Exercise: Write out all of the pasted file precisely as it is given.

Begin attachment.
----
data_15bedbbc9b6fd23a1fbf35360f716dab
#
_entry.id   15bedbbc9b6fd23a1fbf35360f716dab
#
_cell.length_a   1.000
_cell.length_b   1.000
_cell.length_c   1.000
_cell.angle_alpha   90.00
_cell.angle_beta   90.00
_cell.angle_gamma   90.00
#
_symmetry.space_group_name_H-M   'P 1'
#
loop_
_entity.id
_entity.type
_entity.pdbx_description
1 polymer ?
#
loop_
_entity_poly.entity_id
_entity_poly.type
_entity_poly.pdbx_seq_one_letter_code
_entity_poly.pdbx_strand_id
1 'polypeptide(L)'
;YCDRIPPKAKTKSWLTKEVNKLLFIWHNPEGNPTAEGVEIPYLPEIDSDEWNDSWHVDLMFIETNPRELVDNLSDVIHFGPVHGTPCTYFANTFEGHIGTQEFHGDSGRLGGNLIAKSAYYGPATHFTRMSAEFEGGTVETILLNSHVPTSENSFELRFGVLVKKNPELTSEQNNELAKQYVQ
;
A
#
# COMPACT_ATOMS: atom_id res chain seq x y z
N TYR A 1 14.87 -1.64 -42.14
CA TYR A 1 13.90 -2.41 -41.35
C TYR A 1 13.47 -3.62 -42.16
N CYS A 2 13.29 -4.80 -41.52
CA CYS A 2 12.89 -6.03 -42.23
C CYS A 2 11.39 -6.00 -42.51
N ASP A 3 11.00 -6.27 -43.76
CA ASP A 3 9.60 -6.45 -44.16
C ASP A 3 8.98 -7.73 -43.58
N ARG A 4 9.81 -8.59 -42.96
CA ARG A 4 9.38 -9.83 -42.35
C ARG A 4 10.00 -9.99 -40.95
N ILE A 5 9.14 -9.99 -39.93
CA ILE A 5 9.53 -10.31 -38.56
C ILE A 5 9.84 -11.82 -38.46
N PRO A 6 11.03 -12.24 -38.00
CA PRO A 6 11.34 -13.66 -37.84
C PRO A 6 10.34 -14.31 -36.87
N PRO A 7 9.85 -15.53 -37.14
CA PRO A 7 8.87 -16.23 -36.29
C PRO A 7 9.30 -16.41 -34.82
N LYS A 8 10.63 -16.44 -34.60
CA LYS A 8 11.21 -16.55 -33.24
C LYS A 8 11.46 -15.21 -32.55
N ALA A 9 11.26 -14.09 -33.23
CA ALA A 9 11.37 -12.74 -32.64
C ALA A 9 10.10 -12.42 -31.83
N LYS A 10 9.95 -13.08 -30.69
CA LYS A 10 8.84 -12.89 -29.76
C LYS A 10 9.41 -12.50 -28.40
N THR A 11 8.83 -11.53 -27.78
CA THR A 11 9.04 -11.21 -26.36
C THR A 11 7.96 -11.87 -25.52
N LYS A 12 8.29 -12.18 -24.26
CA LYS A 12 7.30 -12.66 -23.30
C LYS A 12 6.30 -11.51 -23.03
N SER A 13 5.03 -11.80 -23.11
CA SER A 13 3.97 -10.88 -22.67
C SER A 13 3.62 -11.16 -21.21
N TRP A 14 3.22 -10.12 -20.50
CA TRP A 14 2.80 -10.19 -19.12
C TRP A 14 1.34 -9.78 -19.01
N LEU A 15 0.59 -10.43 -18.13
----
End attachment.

data_15bedbbc9b6fd23a1fbf35360f716dab
#
_entry.id   15bedbbc9b6fd23a1fbf35360f716dab
#
_cell.length_a   1.000
_cell.length_b   1.000
_cell.length_c   1.000
_cell.angle_alpha   90.00
_cell.angle_beta   90.00
_cell.angle_gamma   90.00
#
_symmetry.space_group_name_H-M   'P 1'
#
loop_
_entity.id
_entity.type
_entity.pdbx_description
1 polymer ?
#
loop_
_entity_poly.entity_id
_entity_poly.type
_entity_poly.pdbx_seq_one_letter_code
_entity_poly.pdbx_strand_id
1 'polypeptide(L)'
;YCDRIPPKAKTKSWLTKEVNKLLFIWHNPEGNPTAEGVEIPYLPEIDSDEWNDSWHVDLMFIETNPRELVDNLSDVIHFGPVHGTPCTYFANTFEGHIGTQEFHGDSGRLGGNLIAKSAYYGPATHFTRMSAEFEGGTVETILLNSHVPTSENSFELRFGVLVKKNPELTSEQNNELAKQYVQ
;
A
#
# COMPACT_ATOMS: atom_id res chain seq x y z
N TYR A 1 14.87 -1.64 -42.14
CA TYR A 1 13.90 -2.41 -41.35
C TYR A 1 13.47 -3.62 -42.16
N CYS A 2 13.29 -4.80 -41.52
CA CYS A 2 12.89 -6.03 -42.23
C CYS A 2 11.39 -6.00 -42.51
N ASP A 3 11.00 -6.27 -43.76
CA ASP A 3 9.60 -6.45 -44.16
C ASP A 3 8.98 -7.73 -43.58
N ARG A 4 9.81 -8.59 -42.96
CA ARG A 4 9.38 -9.83 -42.35
C ARG A 4 10.00 -9.99 -40.95
N ILE A 5 9.14 -9.99 -39.93
CA ILE A 5 9.53 -10.31 -38.56
C ILE A 5 9.84 -11.82 -38.46
N PRO A 6 11.03 -12.24 -38.00
CA PRO A 6 11.34 -13.66 -37.84
C PRO A 6 10.34 -14.31 -36.87
N PRO A 7 9.85 -15.53 -37.14
CA PRO A 7 8.87 -16.23 -36.29
C PRO A 7 9.30 -16.41 -34.82
N LYS A 8 10.63 -16.44 -34.60
CA LYS A 8 11.21 -16.55 -33.24
C LYS A 8 11.46 -15.21 -32.55
N ALA A 9 11.26 -14.09 -33.23
CA ALA A 9 11.37 -12.74 -32.64
C ALA A 9 10.10 -12.42 -31.83
N LYS A 10 9.95 -13.08 -30.69
CA LYS A 10 8.84 -12.89 -29.76
C LYS A 10 9.41 -12.50 -28.40
N THR A 11 8.83 -11.53 -27.78
CA THR A 11 9.04 -11.21 -26.36
C THR A 11 7.96 -11.87 -25.52
N LYS A 12 8.29 -12.18 -24.26
CA LYS A 12 7.30 -12.66 -23.30
C LYS A 12 6.30 -11.51 -23.03
N SER A 13 5.03 -11.80 -23.11
CA SER A 13 3.97 -10.88 -22.67
C SER A 13 3.62 -11.16 -21.21
N TRP A 14 3.22 -10.12 -20.50
CA TRP A 14 2.80 -10.19 -19.12
C TRP A 14 1.34 -9.78 -19.01
N LEU A 15 0.59 -10.43 -18.13